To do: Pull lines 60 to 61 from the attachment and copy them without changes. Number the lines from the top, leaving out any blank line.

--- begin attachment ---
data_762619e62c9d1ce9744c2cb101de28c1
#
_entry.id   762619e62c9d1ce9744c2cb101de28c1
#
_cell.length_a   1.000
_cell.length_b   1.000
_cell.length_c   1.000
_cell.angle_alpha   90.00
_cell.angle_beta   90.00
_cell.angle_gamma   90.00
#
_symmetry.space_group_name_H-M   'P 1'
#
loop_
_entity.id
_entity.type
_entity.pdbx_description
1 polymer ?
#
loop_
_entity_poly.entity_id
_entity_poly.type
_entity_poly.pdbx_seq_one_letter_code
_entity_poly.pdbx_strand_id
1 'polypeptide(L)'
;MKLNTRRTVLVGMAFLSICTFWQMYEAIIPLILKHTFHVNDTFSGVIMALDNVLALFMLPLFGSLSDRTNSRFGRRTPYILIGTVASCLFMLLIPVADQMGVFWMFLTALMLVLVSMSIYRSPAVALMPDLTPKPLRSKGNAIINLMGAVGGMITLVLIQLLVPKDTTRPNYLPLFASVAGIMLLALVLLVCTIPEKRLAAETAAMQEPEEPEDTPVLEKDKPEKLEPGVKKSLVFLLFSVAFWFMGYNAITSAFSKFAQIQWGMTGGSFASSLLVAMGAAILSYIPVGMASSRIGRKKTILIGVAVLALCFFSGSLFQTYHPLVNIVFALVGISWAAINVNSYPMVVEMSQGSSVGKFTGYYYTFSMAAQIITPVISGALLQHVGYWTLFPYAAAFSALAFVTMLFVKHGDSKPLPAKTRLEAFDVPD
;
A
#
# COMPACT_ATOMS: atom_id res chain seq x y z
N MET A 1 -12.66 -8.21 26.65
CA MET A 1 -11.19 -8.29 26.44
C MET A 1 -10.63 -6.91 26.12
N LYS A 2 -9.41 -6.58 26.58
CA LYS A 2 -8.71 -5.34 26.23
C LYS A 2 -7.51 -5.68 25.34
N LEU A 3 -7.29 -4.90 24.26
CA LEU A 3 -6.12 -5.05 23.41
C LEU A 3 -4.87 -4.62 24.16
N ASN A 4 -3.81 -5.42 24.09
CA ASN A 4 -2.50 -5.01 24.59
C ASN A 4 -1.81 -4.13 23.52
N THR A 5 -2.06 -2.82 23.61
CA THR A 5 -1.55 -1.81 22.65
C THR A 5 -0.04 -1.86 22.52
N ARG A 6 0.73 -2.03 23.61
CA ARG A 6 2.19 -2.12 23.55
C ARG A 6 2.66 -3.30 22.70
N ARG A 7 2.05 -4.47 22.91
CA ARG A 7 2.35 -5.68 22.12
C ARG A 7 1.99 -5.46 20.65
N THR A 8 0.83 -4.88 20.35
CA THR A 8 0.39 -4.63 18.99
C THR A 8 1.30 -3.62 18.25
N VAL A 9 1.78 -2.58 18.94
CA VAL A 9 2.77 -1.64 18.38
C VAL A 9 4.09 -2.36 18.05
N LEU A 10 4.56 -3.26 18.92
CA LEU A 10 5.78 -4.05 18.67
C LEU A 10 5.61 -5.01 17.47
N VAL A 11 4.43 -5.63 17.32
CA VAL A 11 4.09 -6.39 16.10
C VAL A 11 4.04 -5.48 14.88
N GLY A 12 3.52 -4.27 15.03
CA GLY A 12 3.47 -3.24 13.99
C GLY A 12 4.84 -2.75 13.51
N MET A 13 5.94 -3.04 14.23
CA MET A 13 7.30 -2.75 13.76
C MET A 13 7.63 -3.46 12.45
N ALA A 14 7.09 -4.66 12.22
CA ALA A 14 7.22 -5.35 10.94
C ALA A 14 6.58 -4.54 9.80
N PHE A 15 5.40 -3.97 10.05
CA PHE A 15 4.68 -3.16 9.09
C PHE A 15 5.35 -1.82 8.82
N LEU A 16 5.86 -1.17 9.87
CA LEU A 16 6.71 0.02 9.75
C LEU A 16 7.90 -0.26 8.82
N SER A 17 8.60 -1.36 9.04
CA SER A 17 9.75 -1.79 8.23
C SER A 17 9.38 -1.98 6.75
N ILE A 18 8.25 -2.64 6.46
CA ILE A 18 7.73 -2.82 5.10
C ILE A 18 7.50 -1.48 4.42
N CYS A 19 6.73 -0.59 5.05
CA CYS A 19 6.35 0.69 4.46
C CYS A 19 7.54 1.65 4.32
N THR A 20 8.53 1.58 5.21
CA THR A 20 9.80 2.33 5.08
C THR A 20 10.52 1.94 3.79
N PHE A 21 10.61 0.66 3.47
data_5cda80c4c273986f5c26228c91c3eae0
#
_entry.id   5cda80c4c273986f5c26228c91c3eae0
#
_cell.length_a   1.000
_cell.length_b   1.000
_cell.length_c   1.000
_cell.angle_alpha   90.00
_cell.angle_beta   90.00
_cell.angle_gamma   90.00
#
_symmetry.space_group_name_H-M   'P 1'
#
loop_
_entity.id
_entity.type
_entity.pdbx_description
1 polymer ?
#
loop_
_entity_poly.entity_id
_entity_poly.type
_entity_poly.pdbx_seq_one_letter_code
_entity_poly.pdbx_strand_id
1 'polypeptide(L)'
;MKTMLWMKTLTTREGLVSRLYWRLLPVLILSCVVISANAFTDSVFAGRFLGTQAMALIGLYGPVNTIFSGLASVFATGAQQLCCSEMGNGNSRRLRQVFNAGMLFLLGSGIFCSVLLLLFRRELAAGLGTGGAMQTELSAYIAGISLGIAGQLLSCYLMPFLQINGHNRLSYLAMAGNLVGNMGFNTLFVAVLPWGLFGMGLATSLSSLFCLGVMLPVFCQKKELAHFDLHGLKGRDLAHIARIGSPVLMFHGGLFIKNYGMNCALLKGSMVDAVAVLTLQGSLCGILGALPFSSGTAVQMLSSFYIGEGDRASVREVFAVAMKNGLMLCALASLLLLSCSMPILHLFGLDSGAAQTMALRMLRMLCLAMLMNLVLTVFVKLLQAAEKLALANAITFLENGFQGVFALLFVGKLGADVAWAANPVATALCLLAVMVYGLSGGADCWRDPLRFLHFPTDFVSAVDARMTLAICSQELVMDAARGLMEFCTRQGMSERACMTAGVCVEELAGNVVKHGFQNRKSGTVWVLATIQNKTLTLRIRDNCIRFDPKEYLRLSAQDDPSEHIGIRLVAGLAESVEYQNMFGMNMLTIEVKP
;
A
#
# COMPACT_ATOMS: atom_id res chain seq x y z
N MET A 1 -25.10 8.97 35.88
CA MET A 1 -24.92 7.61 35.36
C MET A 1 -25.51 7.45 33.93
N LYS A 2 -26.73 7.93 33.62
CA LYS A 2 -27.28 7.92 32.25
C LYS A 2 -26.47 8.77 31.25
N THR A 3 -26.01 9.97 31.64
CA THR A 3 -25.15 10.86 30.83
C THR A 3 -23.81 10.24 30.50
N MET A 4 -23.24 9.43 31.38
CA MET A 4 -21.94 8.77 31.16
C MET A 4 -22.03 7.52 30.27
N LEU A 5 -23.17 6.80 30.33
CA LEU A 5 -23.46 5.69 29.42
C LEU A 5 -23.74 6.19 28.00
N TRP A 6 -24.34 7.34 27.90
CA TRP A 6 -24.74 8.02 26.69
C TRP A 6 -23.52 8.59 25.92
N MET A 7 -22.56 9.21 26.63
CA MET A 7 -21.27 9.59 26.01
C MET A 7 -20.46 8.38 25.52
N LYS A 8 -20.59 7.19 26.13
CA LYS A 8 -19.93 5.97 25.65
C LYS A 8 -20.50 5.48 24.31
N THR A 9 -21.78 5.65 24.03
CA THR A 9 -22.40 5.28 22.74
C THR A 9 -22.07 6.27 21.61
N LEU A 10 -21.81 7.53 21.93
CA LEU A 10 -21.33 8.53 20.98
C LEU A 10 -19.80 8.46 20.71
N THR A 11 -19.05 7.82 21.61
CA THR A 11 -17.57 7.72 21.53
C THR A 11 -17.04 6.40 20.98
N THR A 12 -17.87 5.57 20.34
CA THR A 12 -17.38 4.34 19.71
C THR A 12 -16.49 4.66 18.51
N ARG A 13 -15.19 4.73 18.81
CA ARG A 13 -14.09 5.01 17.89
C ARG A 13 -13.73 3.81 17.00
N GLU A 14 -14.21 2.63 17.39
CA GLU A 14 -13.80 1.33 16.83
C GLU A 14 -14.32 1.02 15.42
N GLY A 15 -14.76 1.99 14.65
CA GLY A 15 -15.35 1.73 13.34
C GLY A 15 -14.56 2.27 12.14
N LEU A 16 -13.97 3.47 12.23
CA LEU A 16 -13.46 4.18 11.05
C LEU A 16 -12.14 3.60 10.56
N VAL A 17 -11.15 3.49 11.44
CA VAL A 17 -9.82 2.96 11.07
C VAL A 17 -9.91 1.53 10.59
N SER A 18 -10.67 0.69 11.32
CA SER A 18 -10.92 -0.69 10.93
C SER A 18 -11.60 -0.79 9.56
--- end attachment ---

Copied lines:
C LEU A 10 5.61 -5.01 17.47
N VAL A 11 4.43 -5.63 17.32